Jump to content

B&W conversion: TrueGrain release new version and price drop


Gismoto

Recommended Posts

Advertisement (gone after registration)

For those of you who are interested in B&W conversion: TrueGrain (TrueGrain Overview) has just released a new price (USD 49.95 was 300!!) and added some more film profiles. TG mimics B&W films in great quality and allows many adjustments. There is also a free trial (but one cannot safe the work). TIFF files can be opened directly from LR and also from C1 (select in the "open in" box of the output recipe TG). I use the program since quite some time and really enjoy it. It has a few issues worth to know (EXIF data, such as lens etc. will be omitted and one must remember to hit the "save" button since there is no warning when closing the program) but the results are great IMHO.

 

Cheers,

 

Tobias

 

P.S. I have no relationship with the company and I payed the previous price ;)

Link to post
Share on other sites

Excellent news. I've thought TG was flying under the radar for some time, and that price was astronomical. That said, though the basic conversions are as good as anybody else's (which is to say, a pretty good starting point), the grain engine is first-rank. $50 hits the mark for me. A must-have.

 

How do you lower the price of your product that severely? What's the catch?

Link to post
Share on other sites

 

How do you lower the price of your product that severely? What's the catch?

 

I guess that the program just did not sell given the astronomical price that they asked before. Maybe more people get the program with the lower price. I agree that TG performs very well and the adjustment options are great.

Link to post
Share on other sites

No, it's a standalone app. You have two choices for workflow: you can do your corrections in whatever, output a TIFF, and bring that into TG for b/w conversion and grain. Then you're done. Or you can do corrections, output a TIFF, bring that into TG for conversion only (turn the grain engine off), back to whatever you like for post-conversion corrections (though there is curves correction in TG) and then back into TG to add the grain, done. Or do the conversion in PS or whatever else you like and just use TG as a grain engine -- which is not crazy, given that it is only $50 now.

 

I believe they're considering the plug-in route. If it was it'd be a no-brainer.

Link to post
Share on other sites

No, it's a standalone app. You have two choices for workflow: you can do your corrections in whatever, output a TIFF, and bring that into TG for b/w conversion and grain. Then you're done. Or you can do corrections, output a TIFF, bring that into TG for conversion only (turn the grain engine off), back to whatever you like for post-conversion corrections (though there is curves correction in TG) and then back into TG to add the grain, done. Or do the conversion in PS or whatever else you like and just use TG as a grain engine -- which is not crazy, given that it is only $50 now.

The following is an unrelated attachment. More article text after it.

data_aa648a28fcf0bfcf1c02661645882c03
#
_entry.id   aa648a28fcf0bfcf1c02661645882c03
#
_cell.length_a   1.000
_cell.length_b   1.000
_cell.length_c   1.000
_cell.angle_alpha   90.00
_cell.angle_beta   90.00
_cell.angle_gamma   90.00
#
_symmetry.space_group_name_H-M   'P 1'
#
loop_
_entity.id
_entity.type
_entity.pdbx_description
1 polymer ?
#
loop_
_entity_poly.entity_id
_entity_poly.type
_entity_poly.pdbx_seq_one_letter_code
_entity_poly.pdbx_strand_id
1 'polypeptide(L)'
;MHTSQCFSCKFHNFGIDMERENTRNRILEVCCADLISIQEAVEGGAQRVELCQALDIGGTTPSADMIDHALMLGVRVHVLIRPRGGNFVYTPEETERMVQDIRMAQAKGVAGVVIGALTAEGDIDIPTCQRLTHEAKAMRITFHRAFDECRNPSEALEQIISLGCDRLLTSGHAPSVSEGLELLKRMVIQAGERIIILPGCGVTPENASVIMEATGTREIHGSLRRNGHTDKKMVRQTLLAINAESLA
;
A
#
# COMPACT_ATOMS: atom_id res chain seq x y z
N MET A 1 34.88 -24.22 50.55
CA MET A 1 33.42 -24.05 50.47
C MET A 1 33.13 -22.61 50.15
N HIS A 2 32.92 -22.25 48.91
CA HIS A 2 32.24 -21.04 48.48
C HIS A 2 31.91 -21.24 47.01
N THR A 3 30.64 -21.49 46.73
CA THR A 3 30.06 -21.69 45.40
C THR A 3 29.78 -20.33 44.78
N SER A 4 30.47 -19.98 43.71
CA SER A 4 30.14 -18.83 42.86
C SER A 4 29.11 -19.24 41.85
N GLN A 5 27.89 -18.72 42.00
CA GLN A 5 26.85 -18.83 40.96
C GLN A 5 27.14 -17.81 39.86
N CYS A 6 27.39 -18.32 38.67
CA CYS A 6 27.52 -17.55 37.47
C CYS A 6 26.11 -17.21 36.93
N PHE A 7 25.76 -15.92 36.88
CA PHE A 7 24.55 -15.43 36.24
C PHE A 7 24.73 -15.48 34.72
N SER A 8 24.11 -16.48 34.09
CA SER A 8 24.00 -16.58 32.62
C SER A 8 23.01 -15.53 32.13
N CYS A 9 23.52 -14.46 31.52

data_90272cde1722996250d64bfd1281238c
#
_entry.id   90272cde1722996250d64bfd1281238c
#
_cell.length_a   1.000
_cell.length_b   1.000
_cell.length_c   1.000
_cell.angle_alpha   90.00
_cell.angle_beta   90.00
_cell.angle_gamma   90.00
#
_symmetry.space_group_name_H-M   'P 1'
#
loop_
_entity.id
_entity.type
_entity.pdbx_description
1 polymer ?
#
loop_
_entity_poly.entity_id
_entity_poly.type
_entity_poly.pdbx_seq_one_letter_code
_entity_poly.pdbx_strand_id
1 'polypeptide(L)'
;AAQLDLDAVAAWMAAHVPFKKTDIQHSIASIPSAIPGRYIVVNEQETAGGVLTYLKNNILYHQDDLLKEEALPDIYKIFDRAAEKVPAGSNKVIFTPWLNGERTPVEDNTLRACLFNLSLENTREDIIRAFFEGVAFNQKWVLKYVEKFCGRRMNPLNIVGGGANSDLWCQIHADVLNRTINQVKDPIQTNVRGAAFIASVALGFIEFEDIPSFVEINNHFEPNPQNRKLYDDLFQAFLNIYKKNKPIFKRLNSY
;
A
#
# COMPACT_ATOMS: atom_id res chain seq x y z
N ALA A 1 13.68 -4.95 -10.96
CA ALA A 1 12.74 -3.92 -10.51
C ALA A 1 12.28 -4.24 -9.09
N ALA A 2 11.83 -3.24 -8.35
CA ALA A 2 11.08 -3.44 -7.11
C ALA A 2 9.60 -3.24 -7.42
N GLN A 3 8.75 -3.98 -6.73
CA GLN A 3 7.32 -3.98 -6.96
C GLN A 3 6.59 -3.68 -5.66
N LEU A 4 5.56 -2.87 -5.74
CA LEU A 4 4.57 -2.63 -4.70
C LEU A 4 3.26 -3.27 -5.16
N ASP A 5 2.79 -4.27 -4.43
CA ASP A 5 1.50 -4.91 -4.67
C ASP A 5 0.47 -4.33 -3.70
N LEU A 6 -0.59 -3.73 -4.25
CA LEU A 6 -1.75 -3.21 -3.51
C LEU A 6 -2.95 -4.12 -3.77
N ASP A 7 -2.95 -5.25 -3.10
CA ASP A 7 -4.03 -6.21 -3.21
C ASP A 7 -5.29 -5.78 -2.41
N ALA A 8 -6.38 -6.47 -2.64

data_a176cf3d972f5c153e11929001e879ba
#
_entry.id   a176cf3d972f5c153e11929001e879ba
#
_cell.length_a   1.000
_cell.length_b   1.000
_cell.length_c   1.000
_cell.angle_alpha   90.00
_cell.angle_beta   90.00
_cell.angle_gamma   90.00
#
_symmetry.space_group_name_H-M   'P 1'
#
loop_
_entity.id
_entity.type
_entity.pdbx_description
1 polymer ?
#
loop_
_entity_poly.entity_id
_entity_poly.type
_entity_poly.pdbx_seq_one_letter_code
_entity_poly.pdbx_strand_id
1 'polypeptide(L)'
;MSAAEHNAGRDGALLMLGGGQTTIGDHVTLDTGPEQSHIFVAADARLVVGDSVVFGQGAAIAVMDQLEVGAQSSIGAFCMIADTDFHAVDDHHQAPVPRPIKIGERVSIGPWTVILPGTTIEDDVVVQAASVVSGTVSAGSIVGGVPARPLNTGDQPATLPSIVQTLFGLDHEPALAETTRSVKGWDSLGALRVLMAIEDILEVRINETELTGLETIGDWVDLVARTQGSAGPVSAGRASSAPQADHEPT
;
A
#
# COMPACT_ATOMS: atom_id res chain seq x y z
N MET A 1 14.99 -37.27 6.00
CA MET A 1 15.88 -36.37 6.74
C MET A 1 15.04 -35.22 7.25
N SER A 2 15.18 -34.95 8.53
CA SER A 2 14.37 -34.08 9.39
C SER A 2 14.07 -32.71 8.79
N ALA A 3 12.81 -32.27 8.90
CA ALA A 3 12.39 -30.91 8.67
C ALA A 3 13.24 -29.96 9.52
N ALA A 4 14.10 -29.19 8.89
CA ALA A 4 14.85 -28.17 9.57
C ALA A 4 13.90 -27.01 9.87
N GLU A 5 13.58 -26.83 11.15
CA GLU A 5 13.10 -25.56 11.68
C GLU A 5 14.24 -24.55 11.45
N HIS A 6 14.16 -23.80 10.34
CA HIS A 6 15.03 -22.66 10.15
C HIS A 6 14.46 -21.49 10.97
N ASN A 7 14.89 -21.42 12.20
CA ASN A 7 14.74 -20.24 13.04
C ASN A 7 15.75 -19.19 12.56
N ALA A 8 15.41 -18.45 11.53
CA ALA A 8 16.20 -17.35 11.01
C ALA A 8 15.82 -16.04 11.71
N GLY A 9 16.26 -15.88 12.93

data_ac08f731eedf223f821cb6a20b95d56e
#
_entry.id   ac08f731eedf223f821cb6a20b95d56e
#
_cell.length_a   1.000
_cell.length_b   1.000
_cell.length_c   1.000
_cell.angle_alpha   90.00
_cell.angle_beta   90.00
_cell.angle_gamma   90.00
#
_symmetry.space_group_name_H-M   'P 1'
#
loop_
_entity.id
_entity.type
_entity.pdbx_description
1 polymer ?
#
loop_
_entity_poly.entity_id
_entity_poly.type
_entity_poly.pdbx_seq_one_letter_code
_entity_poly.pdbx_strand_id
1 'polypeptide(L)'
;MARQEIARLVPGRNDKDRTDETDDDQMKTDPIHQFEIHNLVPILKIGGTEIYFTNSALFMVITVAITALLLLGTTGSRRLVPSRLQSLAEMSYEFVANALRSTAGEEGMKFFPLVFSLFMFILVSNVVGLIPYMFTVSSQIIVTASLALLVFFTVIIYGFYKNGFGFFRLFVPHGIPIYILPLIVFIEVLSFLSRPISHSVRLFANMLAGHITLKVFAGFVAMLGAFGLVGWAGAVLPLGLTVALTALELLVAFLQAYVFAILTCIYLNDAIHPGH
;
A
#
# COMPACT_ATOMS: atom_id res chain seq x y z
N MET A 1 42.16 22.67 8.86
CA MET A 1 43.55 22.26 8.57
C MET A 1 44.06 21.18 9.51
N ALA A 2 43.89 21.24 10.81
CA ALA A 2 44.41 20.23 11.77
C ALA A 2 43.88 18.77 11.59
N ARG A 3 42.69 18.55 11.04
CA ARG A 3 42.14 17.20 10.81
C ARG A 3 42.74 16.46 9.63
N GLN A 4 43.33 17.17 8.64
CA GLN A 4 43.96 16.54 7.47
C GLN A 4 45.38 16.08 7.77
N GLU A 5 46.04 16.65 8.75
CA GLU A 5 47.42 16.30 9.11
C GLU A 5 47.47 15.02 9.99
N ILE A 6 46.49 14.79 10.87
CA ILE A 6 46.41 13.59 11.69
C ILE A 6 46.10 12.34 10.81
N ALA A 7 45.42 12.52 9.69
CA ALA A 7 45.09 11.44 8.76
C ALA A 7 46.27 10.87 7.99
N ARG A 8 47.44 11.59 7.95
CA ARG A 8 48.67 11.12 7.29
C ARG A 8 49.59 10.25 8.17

I believe they're considering the plug-in route. If it was it'd be a no-brainer.

 

Making it a plug-in would make life easier but I can live with a stand-alone. I'll look into purchasing this. Thanks.

Link to post
Share on other sites

Advertisement (gone after registration)

on can open a photo from Lightroom (ie, LR produces a TIFF which opens in TG and, when saved, is viewable and editable in LR). One can also do this from C1 Pro if the output file is set to the folder where the RAW files are located (and specify to open in TG in output recipe).

Link to post
Share on other sites

OK, someone should play the Bad Guy & I'm really happy to:

 

Please cease & desist from the nefarious practice of trying to make digital images look like film.

 

The plain Grayscale conversion in Photoshop is a careful emulation of the color balance of Plus-X film. To use filters, simply use the BW Conversion Layer for remarkably full control.

 

As to grain, wake up! Digital images don't have any (unless they're scans). What they have is superior tonal transitions (descending into noise, if you don't expose properly). With the M8 these were subtler than with any other camera of comparable sensor & pixel size, because of the absence of an anti-aliasing filter (& of the artifacts that are involved in compensating for its presence).

 

With the M9, this will be even more crucial: the sensor will be capable of smooth tonal transitions unmatched by medium format as we knew it in film days. Introducing retro grain patterns will simply undo a main benefit for which you spent $7K.

 

In my unfiltered opinion (no AA filter), there's something especially illicit & perverse about putting grain patterns into web images, where the 72 ppi resolution keeps them from looking real anyway.

 

I can see how a person who'd worked on an art or commercial project using film might want to wind it up as an integrated submission, converting a few new digital images so they'd look like the older ones. Otherwise I see no extenuating circumstances besides bad taste.